About Mike Peterson

  • Author and editor Mike Peterson has worked with students and teachers since 1993, creating educational materials that are both engaging and educationally sound. He has given workshops for educators on local, regional, state and national levels, has had articles on educational topics published in a variety of publications, and has won international awards for his youth and community programs. His serial stories have appeared in newspapers throughout the United States as well as in Canada, Australia, New Zealand and Bermuda. He has also been a newspaper reporter and editor, radio talk show host, magazine writer and advertising professional.

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How did you think of the names for each character? Emily @ LACS

I hope that when Betsy goes over to the Kelly's house to tell them the news Mrs.Kelly is ok. Mr. Peterson, what is your favorite chapter that you wrote? Noah @ LACS

Betsy's got the easy job, Noah -- she gets to give them some pretty good news. They'll at least know he's still alive and doing pretty well. It's her parents who have to have a horrible conversation, isn't it?

Emily, I found a website with popular names for that period in history. And then I named my main character "Elizabeth" after my granddaughter -- but my granddaughter goes by "Liz." It's a name with a lot of nicknames! But the other names also came from that website -- I wanted to make sure I didn't give someone a name that wasn't around back then.

Mr. Peterson, why did you choose Jimmy's Grandfather's stopwatch instead of a ring or coin? Dan @ lacs

Mr.Peterson,
Did you come up with the story because you like history or because you think the civil war is interesting?

Mr. Peterson, I really loved this chapter! I think you did really well with showing the emotions of the family. It left me hanging at the end and I'm so exited for the next chapter. Did any of the problems in the story relate to you? Hattie @ LACS

Dan, I figure he used up his money by then, but he would have been really trying as hard as he could not to trade his grandfather's pocket watch. So this really tells you how desperate he was to try to get a letter out to his family -- because he couldn't really be sure the person he bribed was even going to really do it. (It could have been a ring, but I don't think a lot of men wore them back then -- except maybe rich men.)

Brice -- your answer is a math problem! Take this year and subtract 150. What year do you come up with?

mr. peterson how come you didn't put the age of the parents.

Kristian: Why? Other stories usually don't have this, either. I'd have mentioned it if they were surprisingly old, or surprisingly young.

So far, this is my favorite chapter because it ends right when they are about to leave and I really want to know what happens when they get over there. You can really tell how much research went into making this serial story! Emma H. @ LACS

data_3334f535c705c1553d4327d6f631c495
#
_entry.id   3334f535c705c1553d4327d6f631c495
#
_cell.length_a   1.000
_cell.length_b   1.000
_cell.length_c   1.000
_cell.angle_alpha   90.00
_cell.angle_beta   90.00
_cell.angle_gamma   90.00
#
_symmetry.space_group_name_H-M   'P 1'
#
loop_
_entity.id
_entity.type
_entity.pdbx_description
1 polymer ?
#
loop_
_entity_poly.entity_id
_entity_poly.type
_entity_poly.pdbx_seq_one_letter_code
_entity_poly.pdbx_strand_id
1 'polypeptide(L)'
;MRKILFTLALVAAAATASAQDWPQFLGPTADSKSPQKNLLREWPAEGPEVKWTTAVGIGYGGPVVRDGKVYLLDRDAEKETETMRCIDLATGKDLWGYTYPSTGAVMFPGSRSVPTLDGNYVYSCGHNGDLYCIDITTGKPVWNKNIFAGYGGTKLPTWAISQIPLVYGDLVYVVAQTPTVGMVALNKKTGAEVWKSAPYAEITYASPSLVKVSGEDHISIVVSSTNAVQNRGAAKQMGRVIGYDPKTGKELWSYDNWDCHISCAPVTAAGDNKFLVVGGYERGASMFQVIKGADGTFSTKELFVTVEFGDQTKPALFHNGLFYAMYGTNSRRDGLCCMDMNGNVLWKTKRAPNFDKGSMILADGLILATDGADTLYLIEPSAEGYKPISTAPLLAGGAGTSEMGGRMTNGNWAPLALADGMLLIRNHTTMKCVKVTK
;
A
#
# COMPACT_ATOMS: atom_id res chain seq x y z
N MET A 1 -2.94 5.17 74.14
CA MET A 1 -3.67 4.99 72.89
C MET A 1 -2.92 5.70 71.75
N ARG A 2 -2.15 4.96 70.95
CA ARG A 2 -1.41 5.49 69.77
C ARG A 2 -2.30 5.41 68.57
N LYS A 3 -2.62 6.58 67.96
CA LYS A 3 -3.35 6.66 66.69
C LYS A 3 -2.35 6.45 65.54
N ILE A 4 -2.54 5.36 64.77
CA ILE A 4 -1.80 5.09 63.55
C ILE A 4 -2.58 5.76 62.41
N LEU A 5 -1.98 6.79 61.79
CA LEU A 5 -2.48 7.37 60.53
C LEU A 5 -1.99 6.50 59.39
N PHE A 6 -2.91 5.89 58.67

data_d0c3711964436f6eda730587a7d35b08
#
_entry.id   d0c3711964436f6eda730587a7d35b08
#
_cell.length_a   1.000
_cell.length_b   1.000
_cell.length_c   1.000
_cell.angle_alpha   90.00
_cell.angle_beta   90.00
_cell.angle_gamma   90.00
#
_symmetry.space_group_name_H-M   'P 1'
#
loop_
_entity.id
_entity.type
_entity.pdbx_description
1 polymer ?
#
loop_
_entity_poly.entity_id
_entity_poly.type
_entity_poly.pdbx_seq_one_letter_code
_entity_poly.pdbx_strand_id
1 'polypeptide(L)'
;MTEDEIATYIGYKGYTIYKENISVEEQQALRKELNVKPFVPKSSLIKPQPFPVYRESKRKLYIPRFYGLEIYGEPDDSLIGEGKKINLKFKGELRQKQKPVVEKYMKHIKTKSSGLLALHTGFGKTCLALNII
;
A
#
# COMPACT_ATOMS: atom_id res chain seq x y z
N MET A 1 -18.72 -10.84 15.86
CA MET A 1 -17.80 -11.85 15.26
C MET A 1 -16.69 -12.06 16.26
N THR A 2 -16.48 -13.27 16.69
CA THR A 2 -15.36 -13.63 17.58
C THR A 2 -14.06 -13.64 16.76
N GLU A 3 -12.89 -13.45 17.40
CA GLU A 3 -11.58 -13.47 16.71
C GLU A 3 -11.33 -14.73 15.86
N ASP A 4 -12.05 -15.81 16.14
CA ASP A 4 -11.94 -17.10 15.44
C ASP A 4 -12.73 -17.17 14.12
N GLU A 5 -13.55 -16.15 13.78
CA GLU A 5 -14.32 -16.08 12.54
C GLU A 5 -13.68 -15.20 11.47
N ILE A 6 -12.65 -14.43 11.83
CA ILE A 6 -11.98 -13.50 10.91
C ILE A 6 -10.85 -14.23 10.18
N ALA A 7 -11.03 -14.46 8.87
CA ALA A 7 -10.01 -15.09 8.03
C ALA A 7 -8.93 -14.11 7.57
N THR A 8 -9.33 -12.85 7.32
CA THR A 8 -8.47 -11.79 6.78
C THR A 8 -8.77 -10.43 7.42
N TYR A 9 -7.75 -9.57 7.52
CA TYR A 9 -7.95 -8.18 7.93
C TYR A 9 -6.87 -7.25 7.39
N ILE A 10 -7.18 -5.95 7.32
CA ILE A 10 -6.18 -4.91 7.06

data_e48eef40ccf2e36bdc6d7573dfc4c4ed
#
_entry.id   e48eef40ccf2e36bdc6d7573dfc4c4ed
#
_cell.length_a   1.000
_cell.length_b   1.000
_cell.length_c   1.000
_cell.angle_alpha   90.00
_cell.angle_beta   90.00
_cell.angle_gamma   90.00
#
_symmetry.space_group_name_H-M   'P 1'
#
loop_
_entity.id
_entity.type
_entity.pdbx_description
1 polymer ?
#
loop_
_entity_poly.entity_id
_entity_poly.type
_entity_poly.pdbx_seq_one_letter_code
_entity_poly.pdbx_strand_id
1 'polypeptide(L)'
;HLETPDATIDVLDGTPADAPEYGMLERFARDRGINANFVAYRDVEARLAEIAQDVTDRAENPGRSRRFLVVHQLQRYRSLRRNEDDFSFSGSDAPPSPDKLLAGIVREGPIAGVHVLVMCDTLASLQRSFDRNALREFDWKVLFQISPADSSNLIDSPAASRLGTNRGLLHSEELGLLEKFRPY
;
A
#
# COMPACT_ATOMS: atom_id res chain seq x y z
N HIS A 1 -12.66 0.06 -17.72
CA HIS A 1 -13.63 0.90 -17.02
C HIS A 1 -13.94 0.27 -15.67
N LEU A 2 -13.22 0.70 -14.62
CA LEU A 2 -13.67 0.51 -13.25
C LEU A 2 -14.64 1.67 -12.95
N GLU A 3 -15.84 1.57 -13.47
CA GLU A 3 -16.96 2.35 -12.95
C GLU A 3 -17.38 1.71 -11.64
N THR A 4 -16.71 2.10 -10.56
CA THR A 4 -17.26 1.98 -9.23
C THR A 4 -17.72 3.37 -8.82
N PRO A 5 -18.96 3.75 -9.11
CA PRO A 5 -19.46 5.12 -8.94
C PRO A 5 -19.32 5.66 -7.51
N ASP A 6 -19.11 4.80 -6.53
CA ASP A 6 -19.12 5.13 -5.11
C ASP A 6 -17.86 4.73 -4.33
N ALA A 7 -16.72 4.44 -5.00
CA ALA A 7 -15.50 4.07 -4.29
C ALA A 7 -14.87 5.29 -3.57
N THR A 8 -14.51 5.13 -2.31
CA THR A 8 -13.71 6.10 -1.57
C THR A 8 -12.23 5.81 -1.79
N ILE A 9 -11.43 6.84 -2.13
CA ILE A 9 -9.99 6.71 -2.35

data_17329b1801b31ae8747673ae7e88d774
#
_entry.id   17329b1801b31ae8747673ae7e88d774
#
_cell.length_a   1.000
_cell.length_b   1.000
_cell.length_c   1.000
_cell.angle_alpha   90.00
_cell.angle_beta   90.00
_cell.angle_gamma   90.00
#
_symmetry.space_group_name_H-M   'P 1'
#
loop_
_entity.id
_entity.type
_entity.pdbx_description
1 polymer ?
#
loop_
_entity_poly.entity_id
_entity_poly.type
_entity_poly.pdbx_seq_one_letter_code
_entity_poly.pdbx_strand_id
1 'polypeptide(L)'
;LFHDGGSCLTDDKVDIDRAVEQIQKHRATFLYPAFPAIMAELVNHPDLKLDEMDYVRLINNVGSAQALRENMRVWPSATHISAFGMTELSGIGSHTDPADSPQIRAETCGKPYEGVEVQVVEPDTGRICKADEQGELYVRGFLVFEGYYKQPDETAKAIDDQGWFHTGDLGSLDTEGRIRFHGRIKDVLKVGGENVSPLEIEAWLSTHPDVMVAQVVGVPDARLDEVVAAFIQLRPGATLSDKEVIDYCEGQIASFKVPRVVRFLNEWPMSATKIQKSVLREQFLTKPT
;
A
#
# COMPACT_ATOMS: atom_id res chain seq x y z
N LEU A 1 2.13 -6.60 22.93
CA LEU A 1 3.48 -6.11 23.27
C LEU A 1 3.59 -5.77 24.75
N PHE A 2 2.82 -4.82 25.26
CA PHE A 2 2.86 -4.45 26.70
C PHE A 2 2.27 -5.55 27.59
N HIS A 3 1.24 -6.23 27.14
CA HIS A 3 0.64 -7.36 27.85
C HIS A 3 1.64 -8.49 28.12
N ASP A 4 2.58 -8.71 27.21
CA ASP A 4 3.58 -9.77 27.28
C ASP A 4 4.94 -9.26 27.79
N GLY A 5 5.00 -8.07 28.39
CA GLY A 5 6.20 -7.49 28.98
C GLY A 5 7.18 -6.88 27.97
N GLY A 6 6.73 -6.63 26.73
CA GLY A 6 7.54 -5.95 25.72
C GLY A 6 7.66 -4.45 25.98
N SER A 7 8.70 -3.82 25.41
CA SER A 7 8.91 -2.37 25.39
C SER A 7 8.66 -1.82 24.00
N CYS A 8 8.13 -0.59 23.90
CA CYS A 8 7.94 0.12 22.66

I really like this serial story so far! Chapter three is my favorite. I have one question for you.Why did you have the letter from Jimmy come so late? Jenna @LACS

Emma, I did a LOT of research into this. The prisoners at Elmira were able to get some mail, but not very often, and whatever they wrote or received was read by the officials.

I wasn't able to find any evidence that the prisoners at Andersonville were able to get or send mail, except to send one very short letter at the beginning saying that they were there. (That's the letter Betsy reads in Chapter One.)

But I did find a lot of material about how they were able to bribe the guards if they had anything at all of value to trade. (That was true at both places.)

There was one case where a soldier who worked at Elmira got in trouble for mailing a letter for a prisoner from the regular post office so it wouldn't be censored by the prison officials.

It's kind of surprising that mail continued to go back and forth between the North and South at all during the war, I think, but it didn't happen very fast, which kind of answers Jenna's question.

Part of the tension for Betsy and her family is not just that Jimmy is in the prison, but that they don't even know if he's still alive there. It was hard for him to get a letter out to them, but it was important to let them know what was happening, even if it was going to be old news by the time they finally got it.

And by the time they get the letter, they only know that he was okay a few weeks ago. That's, I think, why he tried to let them know that he and John had figured out ways to stay safe and take care of each other, even if they weren't able to help poor Charlie Stout.

dear,
mr.peterson this chapter was the best chapter I have ever read I can`t wait to read the chapter after break counting eggs :) :) :) :)

I got 1853. So does that means you like both history and the civil war?

This chapter is still my absolute favorite! I still would like to know if anything in story relates to you? Hattie@lacs

Brice: It means you have to check your math again!

And, Hattie, I think if a story is good, then it would relate to most readers. So, the story relates to me that way, but not in other ways. The only relative I know who was involved in the war was way out in Illinois. He got wounded and had to leave the army, and that's about all I know about him.

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